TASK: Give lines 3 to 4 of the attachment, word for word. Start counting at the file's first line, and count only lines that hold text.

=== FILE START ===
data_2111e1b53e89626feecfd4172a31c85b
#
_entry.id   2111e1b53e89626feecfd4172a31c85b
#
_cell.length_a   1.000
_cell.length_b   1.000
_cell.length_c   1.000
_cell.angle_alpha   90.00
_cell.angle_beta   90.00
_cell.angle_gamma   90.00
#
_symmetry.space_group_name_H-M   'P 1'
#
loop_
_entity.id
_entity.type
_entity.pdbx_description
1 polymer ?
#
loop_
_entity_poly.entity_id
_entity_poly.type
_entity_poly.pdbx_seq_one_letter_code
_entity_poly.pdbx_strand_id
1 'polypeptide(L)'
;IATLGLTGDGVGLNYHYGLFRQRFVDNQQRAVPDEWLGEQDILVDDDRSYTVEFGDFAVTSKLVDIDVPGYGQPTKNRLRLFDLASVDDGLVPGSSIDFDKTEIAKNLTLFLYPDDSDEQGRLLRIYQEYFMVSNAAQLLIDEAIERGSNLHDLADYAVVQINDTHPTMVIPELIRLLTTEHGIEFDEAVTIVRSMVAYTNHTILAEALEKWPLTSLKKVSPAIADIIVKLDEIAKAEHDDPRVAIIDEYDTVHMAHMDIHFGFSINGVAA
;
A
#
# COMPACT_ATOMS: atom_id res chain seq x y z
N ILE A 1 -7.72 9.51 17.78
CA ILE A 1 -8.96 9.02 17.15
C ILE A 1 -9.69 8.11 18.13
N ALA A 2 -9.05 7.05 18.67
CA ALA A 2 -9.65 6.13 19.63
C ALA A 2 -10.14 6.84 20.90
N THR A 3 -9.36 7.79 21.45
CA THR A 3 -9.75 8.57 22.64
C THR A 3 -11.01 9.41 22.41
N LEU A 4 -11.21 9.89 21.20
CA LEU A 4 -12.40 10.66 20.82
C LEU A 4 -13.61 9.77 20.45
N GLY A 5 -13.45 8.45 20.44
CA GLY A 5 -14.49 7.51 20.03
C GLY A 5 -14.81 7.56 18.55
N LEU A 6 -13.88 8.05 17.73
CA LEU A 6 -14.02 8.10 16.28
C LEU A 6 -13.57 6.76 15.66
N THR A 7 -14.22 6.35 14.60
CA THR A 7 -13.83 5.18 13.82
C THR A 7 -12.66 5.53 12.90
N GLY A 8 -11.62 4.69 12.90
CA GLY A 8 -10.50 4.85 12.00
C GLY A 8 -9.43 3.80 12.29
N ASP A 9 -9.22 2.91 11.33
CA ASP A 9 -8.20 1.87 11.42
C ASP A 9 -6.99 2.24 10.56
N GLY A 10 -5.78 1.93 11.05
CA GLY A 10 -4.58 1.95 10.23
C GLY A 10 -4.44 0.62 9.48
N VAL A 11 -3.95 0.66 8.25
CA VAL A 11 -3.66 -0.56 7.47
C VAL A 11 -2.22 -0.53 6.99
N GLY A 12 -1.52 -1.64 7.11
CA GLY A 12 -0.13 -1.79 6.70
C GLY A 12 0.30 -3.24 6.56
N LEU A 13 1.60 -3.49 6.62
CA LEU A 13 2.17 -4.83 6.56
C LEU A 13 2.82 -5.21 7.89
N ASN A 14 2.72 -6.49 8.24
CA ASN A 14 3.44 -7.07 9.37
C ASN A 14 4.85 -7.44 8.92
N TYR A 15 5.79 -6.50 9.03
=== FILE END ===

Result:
_entry.id   2111e1b53e89626feecfd4172a31c85b
#